- TV Show
- run date
- Milo Ventimiglia, Mandy Moore, Justin Hartley, Sterling K. Brown
- Dan Fogelman
Good things come in threes. Stooges. Little pigs. Wise men. Members of Canadian prog-rock power trio Rush. Bad things come in threes, too. Take, for example, the misfortunes that struck the trio of Pearson siblings in This Is Us‘ Big Three trilogy of episodes. First came Kevin’s calamity, as he descended into a vortex of alcohol and pills. Then came Kate’s catastrophe, as she suffered a miscarriage right when she started embracing pregnant life. And finally, on Tuesday night, came Randall’s ridiculously rough ride.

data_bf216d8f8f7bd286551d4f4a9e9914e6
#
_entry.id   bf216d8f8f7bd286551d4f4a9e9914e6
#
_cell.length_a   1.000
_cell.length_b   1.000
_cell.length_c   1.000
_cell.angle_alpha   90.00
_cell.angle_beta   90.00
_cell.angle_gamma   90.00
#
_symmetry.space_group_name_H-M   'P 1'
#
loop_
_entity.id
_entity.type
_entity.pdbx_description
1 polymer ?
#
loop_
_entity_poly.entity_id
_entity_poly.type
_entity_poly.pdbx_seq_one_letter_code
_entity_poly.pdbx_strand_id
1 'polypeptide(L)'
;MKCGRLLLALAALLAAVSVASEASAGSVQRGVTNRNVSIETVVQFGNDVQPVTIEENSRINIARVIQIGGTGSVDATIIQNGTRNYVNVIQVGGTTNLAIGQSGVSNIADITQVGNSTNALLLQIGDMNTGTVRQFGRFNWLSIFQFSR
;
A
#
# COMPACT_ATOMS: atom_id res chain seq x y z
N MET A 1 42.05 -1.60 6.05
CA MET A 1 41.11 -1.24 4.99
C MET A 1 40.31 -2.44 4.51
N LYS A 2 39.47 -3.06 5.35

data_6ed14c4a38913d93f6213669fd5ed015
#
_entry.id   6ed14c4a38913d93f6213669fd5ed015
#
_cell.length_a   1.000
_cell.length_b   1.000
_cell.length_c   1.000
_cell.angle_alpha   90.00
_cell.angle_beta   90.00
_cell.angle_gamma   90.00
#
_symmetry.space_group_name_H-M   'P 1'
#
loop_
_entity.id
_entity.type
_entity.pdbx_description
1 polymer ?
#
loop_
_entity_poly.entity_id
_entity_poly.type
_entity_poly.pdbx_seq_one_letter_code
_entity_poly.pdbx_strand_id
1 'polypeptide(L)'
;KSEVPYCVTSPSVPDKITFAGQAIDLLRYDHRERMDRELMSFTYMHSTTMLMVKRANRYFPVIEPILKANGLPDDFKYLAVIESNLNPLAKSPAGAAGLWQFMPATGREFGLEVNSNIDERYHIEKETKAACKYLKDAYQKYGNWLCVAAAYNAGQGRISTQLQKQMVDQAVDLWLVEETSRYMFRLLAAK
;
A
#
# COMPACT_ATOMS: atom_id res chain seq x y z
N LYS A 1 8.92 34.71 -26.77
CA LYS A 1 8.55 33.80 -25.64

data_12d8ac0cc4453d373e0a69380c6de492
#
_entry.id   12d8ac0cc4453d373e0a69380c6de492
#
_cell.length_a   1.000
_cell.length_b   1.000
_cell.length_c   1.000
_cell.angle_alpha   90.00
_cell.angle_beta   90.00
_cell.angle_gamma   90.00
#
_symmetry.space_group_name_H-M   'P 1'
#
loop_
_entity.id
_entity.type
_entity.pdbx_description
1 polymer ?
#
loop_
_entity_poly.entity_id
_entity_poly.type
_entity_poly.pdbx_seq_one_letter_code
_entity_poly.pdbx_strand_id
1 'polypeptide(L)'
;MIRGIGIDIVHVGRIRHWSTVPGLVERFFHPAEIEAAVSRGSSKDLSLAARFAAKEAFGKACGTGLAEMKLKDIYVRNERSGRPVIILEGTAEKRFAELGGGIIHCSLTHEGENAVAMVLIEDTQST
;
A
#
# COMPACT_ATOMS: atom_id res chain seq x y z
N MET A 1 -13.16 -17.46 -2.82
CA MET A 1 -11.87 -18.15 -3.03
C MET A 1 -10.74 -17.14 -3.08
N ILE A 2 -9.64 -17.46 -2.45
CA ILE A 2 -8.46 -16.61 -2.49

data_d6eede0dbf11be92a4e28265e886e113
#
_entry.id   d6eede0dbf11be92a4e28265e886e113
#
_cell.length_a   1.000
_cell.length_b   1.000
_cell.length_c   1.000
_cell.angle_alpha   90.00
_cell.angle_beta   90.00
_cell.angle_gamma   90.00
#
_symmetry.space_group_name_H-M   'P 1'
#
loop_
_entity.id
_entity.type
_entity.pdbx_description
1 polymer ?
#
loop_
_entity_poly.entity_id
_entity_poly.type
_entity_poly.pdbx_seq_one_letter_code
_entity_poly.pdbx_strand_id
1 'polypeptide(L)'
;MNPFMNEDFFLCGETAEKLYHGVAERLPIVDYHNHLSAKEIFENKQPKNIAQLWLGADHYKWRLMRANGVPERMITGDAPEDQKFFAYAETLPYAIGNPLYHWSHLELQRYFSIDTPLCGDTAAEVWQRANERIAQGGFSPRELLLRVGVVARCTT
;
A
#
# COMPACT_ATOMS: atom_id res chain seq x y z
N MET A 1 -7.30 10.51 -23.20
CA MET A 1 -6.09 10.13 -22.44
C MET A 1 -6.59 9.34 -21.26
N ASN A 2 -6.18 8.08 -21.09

The season 2 fall finale of the NBC family drama, titled “Number Three,” featured our resident perfectionist, played by Sterling K. Brown, enduring a day of emotional overmuch: Not only was he seeking to comfort Kate on the phone and trying to manage his vodka-swilling brother who showed up at his doorstep, Randall wrestled with the painful decision to bid farewell to Deja (Lyric Ross), the guarded foster child who initially recoiled at his approach but over the last few weeks had grown to groan at his humor and embrace life as a Pearson. Released from prison earlier than expected, Deja’s mother, Shauna (Joy Brunson), showed up at the Pearsons, ready to fight hard to reunite with her daughter, and when Deja’s social worker, Linda (Debra Jo Rupp) toed the same line with Randall and Beth (Susan Kelechi Watson), the couple threatened legal action to fight to keep Deja. Ultimately, though, Randall released his grip after reflecting on a conversation he had with William (Ron Cephas Jones), who’d poignantly explained to him why he did not overstep the boundaries Rebecca had set up and reenter 9-year-old’s Randall’s life.